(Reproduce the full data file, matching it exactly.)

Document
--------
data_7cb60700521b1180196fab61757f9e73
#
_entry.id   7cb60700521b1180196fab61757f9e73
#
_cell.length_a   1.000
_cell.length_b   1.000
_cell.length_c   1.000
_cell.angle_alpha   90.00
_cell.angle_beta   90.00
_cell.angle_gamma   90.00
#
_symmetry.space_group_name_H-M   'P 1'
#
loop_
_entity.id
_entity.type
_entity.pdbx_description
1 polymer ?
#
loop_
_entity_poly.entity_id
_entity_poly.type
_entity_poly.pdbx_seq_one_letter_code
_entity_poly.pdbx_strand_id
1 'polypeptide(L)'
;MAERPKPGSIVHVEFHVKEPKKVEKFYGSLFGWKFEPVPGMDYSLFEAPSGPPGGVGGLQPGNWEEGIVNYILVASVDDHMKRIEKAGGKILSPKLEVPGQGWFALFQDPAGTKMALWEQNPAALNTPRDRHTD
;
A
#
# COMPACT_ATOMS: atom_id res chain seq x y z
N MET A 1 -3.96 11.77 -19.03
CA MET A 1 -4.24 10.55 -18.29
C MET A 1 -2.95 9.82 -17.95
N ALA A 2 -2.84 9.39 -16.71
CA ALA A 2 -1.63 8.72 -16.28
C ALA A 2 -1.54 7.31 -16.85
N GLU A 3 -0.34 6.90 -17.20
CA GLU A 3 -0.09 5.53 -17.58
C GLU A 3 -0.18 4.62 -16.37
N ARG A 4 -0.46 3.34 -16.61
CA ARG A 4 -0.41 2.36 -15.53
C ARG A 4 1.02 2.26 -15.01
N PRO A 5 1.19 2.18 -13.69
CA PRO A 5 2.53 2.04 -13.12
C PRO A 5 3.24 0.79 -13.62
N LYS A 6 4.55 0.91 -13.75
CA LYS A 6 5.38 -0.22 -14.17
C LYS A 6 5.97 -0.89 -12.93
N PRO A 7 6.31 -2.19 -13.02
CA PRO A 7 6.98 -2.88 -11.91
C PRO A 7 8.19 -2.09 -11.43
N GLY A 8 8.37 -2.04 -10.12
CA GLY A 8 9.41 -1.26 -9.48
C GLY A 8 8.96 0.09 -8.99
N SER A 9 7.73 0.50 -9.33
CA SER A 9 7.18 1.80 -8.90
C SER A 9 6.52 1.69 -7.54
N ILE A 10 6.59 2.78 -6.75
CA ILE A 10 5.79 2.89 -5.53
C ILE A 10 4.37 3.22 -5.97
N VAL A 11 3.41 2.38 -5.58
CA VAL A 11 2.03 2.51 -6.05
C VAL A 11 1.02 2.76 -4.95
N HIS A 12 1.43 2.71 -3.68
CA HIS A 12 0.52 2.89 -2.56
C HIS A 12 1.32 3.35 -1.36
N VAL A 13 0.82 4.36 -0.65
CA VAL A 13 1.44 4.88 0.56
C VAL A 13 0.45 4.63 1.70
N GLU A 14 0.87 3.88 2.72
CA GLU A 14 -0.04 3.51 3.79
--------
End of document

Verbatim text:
data_7cb60700521b1180196fab61757f9e73
#
_entry.id   7cb60700521b1180196fab61757f9e73
#
_cell.length_a   1.000
_cell.length_b   1.000
_cell.length_c   1.000
_cell.angle_alpha   90.00
_cell.angle_beta   90.00
_cell.angle_gamma   90.00
#
_symmetry.space_group_name_H-M   'P 1'
#
loop_
_entity.id
_entity.type
_entity.pdbx_description
1 polymer ?
#
loop_
_entity_poly.entity_id
_entity_poly.type
_entity_poly.pdbx_seq_one_letter_code
_entity_poly.pdbx_strand_id
1 'polypeptide(L)'
;MAERPKPGSIVHVEFHVKEPKKVEKFYGSLFGWKFEPVPGMDYSLFEAPSGPPGGVGGLQPGNWEEGIVNYILVASVDDHMKRIEKAGGKILSPKLEVPGQGWFALFQDPAGTKMALWEQNPAALNTPRDRHTD
;
A
#
# COMPACT_ATOMS: atom_id res chain seq x y z
N MET A 1 -3.96 11.77 -19.03
CA MET A 1 -4.24 10.55 -18.29
C MET A 1 -2.95 9.82 -17.95
N ALA A 2 -2.84 9.39 -16.71
CA ALA A 2 -1.63 8.72 -16.28
C ALA A 2 -1.54 7.31 -16.85
N GLU A 3 -0.34 6.90 -17.20
CA GLU A 3 -0.09 5.53 -17.58
C GLU A 3 -0.18 4.62 -16.37
N ARG A 4 -0.46 3.34 -16.61
CA ARG A 4 -0.41 2.36 -15.53
C ARG A 4 1.02 2.26 -15.01
N PRO A 5 1.19 2.18 -13.69
CA PRO A 5 2.53 2.04 -13.12
C PRO A 5 3.24 0.79 -13.62
N LYS A 6 4.55 0.91 -13.75
CA LYS A 6 5.38 -0.22 -14.17
C LYS A 6 5.97 -0.89 -12.93
N PRO A 7 6.31 -2.19 -13.02
CA PRO A 7 6.98 -2.88 -11.91
C PRO A 7 8.19 -2.09 -11.43
N GLY A 8 8.37 -2.04 -10.12
CA GLY A 8 9.41 -1.26 -9.48
C GLY A 8 8.96 0.09 -8.99
N SER A 9 7.73 0.50 -9.33
CA SER A 9 7.18 1.80 -8.90
C SER A 9 6.52 1.69 -7.54
N ILE A 10 6.59 2.78 -6.75
CA ILE A 10 5.79 2.89 -5.53
C ILE A 10 4.37 3.22 -5.97
N VAL A 11 3.41 2.38 -5.58
CA VAL A 11 2.03 2.51 -6.05
C VAL A 11 1.02 2.76 -4.95
N HIS A 12 1.43 2.71 -3.68
CA HIS A 12 0.52 2.89 -2.56
C HIS A 12 1.32 3.35 -1.36
N VAL A 13 0.82 4.36 -0.65
CA VAL A 13 1.44 4.88 0.56
C VAL A 13 0.45 4.63 1.70
N GLU A 14 0.87 3.88 2.72
CA GLU A 14 -0.04 3.51 3.79